Zimbardo believes that the American prison guards who commited brutal acts were good soldiers who were influenced by the situation to do bad things. You may not use the situation to excuse bad behavior, but we shld try to design situations so bad behavior is less likely
. (a) College students who have gone through an unpleasant fraternity or sorority initiation believe they love
that fraternity or sorority. How would cognitive dissonance theory explain this?
Cognivtive thinking dissonant to class, disagree.
Opposite thoughts clash: “I suffered to join” clashes w/ “it wasn’t worth it”. Painful.
Reduce: dissonance: “I love the sorority”. We tend to like what we suffered through and succeeded.
(b) When no weapons of mass destruction were found in Iraq, why did people who used only that argument
to justify the war experience cognitive dissonance? How did many of them reduce dissonance?
“war is right” clashes w/ there were no WMDS (“war is wrong”)

reduce dissonance: find another reason to support the war (we’re bringing democracy to iraq).
14. What is conformity?
Changing one’s actions and/.or beliefs to agree w/ a group.
15. The famous study of conformity and length of lines was done by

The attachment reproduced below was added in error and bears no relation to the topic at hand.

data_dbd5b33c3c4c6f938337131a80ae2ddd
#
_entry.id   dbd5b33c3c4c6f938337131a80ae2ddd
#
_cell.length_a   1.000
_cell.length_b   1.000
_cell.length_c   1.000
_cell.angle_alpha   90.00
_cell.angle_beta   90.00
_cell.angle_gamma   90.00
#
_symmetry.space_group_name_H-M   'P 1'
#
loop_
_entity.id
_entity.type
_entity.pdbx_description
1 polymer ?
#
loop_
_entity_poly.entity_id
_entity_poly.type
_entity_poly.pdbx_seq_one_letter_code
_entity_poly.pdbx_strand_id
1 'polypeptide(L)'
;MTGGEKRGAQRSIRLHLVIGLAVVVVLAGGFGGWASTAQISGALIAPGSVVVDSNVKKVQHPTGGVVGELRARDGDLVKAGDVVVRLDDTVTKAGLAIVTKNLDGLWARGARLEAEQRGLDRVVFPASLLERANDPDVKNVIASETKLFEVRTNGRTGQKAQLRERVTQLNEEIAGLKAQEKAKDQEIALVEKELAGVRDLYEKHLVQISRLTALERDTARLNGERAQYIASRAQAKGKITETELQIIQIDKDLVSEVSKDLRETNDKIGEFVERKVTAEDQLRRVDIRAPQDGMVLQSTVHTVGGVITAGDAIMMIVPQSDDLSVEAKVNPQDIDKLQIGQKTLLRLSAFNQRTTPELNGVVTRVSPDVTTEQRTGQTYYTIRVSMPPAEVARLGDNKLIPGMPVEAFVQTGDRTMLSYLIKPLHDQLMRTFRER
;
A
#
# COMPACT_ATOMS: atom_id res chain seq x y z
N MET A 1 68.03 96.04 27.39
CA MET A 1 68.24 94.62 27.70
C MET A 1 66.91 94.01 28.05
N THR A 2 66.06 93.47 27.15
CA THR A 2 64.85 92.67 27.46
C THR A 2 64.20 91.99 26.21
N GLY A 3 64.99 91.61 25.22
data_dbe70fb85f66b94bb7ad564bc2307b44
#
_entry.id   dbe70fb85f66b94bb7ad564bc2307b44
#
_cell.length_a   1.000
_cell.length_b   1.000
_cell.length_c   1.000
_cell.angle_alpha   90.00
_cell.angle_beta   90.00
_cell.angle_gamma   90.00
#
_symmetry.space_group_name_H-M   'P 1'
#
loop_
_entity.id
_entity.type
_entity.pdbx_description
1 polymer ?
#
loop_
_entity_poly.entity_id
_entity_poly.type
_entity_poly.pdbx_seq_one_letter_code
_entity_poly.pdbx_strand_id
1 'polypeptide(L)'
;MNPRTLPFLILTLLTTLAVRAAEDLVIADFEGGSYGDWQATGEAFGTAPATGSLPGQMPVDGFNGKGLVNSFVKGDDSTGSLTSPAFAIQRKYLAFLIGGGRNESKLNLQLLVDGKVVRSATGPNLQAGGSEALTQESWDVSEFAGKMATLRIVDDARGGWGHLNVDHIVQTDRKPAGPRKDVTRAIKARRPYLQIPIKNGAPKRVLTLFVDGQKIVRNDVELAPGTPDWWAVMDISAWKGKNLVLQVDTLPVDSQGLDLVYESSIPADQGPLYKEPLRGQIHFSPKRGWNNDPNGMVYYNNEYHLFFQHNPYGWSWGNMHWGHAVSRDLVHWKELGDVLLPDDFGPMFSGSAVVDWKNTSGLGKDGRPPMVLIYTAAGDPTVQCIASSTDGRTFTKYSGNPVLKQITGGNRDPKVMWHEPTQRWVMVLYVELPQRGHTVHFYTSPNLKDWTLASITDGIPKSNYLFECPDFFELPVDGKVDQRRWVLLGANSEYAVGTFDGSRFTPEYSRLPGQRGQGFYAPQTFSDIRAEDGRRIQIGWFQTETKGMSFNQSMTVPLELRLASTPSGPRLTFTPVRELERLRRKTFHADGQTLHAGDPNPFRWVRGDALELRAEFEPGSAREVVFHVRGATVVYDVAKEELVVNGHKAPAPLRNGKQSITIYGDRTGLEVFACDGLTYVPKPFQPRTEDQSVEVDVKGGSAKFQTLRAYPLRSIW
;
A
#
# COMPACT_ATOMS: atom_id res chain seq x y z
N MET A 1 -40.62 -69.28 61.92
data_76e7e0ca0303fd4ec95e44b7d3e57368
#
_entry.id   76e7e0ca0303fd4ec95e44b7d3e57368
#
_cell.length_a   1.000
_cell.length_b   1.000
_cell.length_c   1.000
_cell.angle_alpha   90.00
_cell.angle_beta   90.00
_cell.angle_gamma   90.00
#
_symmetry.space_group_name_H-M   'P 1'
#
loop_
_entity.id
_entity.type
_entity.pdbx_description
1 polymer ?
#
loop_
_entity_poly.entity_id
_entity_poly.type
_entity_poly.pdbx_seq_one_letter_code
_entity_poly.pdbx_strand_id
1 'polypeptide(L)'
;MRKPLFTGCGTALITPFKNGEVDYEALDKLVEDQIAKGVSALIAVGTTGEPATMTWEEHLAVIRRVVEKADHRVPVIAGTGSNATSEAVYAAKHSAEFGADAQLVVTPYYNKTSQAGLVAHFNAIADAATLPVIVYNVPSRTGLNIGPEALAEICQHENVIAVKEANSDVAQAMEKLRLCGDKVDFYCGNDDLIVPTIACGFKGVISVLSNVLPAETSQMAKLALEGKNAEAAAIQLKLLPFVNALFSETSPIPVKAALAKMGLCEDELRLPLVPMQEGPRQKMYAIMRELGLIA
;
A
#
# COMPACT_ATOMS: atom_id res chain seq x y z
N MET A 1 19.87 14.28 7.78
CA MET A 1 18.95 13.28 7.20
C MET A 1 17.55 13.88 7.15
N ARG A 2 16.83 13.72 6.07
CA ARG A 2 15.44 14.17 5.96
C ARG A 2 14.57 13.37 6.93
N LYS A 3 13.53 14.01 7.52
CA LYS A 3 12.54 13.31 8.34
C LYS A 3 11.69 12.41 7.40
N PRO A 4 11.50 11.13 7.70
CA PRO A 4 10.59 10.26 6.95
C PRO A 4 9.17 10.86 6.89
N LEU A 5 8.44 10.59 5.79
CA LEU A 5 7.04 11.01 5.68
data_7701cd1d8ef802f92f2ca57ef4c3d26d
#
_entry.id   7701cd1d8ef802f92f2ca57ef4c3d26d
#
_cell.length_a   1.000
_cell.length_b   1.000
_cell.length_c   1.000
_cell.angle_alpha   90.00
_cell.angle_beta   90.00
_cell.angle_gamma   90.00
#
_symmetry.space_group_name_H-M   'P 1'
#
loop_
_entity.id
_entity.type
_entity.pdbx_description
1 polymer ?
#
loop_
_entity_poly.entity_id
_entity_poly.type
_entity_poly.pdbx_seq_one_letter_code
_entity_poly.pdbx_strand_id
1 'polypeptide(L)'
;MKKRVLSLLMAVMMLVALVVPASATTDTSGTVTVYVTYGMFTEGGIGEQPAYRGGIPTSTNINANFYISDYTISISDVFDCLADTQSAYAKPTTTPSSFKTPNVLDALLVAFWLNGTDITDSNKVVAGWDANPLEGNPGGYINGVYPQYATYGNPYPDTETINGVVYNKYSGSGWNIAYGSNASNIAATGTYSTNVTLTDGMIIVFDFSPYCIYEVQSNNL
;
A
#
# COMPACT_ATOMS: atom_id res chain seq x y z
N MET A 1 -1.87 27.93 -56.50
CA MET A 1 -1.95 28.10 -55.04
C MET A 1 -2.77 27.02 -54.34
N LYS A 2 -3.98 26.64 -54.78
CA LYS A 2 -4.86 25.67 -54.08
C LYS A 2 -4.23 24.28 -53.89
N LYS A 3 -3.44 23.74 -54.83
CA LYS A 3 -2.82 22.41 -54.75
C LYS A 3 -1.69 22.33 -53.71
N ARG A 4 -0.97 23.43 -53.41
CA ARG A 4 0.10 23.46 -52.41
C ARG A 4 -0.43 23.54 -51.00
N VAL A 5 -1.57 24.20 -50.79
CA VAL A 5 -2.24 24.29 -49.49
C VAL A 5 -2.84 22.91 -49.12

Solomon Asch
task: say which of lines matches a standard. 5 actors give the same wrong answer. Will real participant do the same?
16. In this study on conformity, about ___% of the participants gave an answer that they knew
was wrong because 3 or more confederates previously gave the same wrong answer.
33%
17. Under what conditions is conformity more likely? (Consider how insecure/incompetent one feels, the size of
the group, the unanimity of the group.)
1.person feels insecure about task

2.at least 3 pple give the same wrong answer

3.everyone gives same wrong answer (group is undivided)
18. What are group norms?
Behaviors a group wants and expects from its members. Violating group norms will bring anger, antagonism.
19. The famous study on obedience that caused a furor about ethical standards in research was done by
Stanley milgram. Obedience= following perhaps (illegal) orderrs
20. In this study, the “teacher” was the participant and the “learner” was a confederate/actor. The
teacher was told that the study concerned the effects of punishment on learning. When the learner made a
mistake, the teacher pushed a switch on an impressive-looking box that supposedly gave the learner an
electric shock, starting with very mild and working up to XXX—DANGER. (The shocks were fake.)
65% of the participants went all the way to the “XXX” shock.
-----
21. After which of the following did participants keep “shocking” the “learner” because Milgram said when